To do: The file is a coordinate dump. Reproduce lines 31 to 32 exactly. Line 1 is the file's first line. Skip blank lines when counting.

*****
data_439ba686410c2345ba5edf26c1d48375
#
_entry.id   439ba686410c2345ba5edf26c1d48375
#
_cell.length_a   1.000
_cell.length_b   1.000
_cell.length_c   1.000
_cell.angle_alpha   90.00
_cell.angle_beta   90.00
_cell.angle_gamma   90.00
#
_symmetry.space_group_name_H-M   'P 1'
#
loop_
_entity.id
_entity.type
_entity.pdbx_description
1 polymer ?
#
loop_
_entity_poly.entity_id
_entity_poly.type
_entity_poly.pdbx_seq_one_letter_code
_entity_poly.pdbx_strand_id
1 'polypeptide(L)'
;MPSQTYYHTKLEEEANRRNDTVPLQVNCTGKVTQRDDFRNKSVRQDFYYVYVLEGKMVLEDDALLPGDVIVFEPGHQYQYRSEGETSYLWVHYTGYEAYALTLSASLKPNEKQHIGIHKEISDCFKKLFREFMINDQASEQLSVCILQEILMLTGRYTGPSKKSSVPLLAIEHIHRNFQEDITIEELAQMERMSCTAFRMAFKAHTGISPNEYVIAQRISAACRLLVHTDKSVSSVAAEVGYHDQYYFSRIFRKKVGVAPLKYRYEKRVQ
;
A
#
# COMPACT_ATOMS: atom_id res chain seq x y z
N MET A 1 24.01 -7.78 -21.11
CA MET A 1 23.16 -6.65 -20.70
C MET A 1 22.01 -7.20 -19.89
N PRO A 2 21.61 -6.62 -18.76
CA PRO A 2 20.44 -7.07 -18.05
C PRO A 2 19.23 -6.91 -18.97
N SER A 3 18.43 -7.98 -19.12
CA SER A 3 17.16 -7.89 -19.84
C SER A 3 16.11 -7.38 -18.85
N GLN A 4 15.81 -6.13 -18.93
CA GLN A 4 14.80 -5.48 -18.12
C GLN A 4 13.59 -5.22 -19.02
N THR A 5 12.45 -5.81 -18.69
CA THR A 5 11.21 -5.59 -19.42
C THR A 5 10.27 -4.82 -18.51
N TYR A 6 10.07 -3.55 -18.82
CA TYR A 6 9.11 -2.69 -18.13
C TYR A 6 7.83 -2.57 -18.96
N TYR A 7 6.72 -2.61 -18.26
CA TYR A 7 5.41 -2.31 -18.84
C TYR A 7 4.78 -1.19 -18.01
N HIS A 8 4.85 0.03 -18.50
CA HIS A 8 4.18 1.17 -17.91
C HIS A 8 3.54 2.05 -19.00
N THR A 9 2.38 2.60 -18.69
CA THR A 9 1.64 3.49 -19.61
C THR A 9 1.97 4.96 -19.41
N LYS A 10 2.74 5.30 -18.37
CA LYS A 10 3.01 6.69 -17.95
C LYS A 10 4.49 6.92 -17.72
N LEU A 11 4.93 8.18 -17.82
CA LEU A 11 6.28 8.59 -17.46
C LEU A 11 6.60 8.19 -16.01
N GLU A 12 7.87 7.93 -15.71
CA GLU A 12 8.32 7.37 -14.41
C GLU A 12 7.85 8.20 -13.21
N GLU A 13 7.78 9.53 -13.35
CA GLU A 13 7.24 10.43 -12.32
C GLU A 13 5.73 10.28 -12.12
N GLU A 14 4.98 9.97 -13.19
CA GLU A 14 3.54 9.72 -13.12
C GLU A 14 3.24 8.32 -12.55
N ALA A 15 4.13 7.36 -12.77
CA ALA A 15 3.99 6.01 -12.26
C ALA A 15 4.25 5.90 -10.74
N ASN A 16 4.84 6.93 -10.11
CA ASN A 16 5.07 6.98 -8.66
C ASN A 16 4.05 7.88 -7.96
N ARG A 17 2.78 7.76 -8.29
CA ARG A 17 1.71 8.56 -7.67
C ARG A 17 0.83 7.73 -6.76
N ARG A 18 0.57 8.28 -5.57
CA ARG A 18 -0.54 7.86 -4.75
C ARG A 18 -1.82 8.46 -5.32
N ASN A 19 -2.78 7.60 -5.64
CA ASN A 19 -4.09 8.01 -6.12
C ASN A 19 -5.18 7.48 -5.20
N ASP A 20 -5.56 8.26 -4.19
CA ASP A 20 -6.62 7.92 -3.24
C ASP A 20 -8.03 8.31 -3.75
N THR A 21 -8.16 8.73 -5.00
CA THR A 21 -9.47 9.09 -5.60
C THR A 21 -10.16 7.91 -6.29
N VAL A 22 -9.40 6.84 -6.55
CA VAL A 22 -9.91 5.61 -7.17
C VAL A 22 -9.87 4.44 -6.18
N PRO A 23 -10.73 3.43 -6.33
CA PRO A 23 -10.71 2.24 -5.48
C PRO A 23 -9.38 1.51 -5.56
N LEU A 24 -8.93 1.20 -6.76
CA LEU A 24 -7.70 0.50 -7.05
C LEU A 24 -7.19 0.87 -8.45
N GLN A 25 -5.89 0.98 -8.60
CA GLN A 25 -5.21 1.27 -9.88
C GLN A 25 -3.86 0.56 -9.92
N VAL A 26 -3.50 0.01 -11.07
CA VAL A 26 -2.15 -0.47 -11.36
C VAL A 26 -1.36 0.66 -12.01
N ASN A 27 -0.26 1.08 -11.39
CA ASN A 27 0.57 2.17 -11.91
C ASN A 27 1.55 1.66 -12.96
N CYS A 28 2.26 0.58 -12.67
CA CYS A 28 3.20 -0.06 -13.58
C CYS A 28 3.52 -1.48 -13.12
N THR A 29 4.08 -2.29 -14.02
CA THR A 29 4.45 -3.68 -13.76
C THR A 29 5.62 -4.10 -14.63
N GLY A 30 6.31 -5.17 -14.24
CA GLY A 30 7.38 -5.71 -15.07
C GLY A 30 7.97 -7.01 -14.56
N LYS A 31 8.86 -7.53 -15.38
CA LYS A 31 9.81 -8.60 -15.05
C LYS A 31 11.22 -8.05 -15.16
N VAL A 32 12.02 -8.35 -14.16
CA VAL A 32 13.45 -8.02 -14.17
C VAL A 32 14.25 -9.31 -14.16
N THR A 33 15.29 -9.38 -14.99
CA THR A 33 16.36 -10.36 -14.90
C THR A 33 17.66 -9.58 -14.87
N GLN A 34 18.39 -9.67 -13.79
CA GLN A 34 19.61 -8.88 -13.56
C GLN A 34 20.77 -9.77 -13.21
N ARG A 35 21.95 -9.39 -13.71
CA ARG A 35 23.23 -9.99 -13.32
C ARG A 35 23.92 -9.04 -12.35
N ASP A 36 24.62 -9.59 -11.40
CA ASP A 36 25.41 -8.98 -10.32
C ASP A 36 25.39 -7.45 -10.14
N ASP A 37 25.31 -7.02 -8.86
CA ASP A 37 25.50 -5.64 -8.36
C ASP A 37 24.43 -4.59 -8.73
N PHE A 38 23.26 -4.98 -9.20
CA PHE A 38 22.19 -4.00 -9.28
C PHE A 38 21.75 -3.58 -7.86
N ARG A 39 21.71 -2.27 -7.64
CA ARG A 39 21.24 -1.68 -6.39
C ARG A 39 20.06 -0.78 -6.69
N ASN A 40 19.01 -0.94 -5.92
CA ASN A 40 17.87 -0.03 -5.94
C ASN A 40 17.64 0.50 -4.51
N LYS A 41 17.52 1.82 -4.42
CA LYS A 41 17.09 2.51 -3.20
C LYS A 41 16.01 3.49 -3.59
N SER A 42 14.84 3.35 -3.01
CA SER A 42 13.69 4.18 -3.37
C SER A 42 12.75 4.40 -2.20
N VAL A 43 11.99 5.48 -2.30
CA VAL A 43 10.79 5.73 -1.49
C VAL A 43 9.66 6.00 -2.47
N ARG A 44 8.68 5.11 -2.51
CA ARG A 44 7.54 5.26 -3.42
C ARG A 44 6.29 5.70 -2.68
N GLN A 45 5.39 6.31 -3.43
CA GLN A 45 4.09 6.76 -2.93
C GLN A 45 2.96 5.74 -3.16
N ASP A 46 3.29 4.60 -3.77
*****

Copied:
N MET A 1 24.01 -7.78 -21.11
CA MET A 1 23.16 -6.65 -20.70